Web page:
Chatter suggests that there are significant concerns in regards to the expanded trading hours of CME Group grain futures.  The uneasiness arises from the fact that the new trading hours result in active trade at the time of USDA announcements.  Unlike economic data that can be assessed rather quickly, grain reports take some time to sift through the details and this has encouraged some traders to lighten positions.  In addition, the Obama administration has made a point to implement regulations to limit speculation (primarily in crude oil) through increased margin requirements for floor traders and  position limits.  Coming into last week, large speculators were holding record net long positions in soybeans (nearly 260,000 contracts).  As of Friday's COT Report, the net long position had been reduced by about 23,000 contracts, suggesting we've already seen a considerable amount of liquidation by the so-called "smart money". 


We suspect we could see more soybean liquidation, into the $13.80 area, but at some point fundamentals should come into play.  After all, Thursday's USDA report was moderately bullish and we doubt the tight supply scenario will be offset by any decrease in demand in the short-term at the hands of European turmoil. Additionally, the seasonal peak isn't scheduled to come in until late May or early June. If a rally ensues, the first area of resistance will be near $14.55 and then again near $14.85.  Should global equities and commodities (crude) provide outside support, we could see prices as high as $15.20.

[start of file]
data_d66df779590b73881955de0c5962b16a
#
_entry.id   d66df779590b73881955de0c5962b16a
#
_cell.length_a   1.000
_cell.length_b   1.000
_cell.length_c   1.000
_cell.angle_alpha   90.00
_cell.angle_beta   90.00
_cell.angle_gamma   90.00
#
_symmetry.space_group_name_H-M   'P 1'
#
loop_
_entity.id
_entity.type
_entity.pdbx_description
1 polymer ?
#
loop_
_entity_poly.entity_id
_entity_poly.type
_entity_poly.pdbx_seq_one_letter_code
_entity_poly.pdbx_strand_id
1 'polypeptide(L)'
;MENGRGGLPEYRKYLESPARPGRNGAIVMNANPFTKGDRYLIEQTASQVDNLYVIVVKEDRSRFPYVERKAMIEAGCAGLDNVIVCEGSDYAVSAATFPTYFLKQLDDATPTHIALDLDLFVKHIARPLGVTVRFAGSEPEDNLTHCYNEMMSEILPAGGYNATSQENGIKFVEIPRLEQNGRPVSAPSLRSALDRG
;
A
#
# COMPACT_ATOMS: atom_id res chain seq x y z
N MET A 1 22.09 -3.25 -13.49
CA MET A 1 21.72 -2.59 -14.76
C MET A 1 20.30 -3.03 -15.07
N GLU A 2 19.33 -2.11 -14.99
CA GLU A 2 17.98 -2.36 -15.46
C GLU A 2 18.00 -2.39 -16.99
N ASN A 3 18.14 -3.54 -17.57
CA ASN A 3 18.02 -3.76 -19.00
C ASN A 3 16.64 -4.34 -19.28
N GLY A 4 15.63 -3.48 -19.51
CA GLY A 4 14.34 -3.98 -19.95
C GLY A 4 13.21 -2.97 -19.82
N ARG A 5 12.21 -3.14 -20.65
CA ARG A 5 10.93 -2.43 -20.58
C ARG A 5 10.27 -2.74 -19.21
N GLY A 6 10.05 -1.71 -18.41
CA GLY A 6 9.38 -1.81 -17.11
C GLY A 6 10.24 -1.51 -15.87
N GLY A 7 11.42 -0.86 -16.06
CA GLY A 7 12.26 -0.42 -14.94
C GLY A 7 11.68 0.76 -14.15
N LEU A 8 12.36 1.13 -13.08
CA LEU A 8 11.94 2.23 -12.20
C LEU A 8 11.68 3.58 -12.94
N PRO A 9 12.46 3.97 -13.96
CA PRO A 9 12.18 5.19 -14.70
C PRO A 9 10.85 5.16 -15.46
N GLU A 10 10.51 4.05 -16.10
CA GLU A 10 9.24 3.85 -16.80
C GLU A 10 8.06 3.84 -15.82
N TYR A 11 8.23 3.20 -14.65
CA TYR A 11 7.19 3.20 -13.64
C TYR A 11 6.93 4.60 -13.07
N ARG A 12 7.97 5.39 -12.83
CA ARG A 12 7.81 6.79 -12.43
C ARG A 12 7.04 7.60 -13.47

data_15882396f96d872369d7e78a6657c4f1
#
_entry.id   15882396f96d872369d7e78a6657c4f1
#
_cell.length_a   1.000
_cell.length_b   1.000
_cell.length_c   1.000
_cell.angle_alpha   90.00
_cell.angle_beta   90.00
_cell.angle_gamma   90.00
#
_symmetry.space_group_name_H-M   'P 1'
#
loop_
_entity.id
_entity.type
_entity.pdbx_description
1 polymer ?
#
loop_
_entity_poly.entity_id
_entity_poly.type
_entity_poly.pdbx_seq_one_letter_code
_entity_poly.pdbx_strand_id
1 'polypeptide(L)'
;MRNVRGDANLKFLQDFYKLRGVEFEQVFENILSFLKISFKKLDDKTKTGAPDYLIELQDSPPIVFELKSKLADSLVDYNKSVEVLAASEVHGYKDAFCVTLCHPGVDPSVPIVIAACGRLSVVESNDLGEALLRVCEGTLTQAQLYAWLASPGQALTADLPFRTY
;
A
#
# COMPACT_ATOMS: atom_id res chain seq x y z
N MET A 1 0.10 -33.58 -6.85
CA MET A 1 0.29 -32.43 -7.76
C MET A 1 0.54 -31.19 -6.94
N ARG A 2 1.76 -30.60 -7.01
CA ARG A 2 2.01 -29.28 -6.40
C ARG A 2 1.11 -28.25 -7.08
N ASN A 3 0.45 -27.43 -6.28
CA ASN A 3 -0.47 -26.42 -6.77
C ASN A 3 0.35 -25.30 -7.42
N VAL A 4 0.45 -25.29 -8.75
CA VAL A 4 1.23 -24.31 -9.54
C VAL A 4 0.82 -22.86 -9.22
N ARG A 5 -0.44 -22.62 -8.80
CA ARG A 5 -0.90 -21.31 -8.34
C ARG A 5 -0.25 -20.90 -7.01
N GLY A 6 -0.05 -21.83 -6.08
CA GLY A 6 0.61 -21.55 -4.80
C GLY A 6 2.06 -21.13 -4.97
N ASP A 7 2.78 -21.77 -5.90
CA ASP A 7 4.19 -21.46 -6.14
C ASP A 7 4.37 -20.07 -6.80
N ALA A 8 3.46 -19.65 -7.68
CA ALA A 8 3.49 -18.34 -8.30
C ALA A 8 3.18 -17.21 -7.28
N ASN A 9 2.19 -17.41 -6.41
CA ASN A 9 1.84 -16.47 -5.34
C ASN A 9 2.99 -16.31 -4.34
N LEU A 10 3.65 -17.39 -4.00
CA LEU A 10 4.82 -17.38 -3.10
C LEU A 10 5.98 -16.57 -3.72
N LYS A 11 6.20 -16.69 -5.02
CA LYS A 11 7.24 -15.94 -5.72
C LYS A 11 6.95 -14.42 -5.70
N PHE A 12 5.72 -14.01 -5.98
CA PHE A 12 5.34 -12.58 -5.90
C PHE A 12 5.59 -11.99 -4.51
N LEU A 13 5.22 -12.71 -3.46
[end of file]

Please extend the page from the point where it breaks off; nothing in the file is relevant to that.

Although corn fundamentals aren't quite as healthy as soybeans, it is quite possible any strength in beans could help revive corn prices.  Also, corn likely won't be immune from a lower U.S. dollar.  If buyers come to corn futures, we should see a run to the top of the channel near $6.20, or maybe even $6.40.  If we are wrong, the next major area of support will be $5.40ish. 

 Corn Futures Contract Chart

Soybean futures chart

DeCarley Trading
This email address is being protected from spambots. You need JavaScript enabled to view it.
Click here for Carley Garner's Trading Education Books
1-866-790-TRADE (8723)

 *There is substantial risk of loss in trading futures, options and FOREX.

Futures and Options Trading Booksby Carley Garner

What People are Saying about Our Commodity Trading Books

Choosing a Futures Broker and Brokerage Service

Full-Service or Online Trading?

The decision to trade online or through a full-service commodity broker will undoubtedly make a large impact on your bottom line.

Learn More

A Fair Commission Rate vs. Low Commission

To look at commission rates objectively, we must understand the background of the futures industry and how brokerages accept risk for fees.

Learn More

Choosing a Commodity Brokerage Firm

Deciding on a commodity brokerage firm is a significant decision and shouldn’t be taken lightly. Not all traders and brokers are compatible.

Learn More

Choosing a Futures and Options Broker

Most traders in search of a futures broker are concerned primarily with trading platforms, commission, and quality guidance.

Learn More

The Truth about Futures Commission

The goal of futures trading should be to MAKE money, not SAVE it! Discount commodity brokers cut corners that cost their clients time & money.

Learn More

Commodities via Futures or ETFs?

A key difference to trading commodity futures over ETFs is leverage, but there is more to discuss, such as taxes, market hours, and efficiency.

Learn More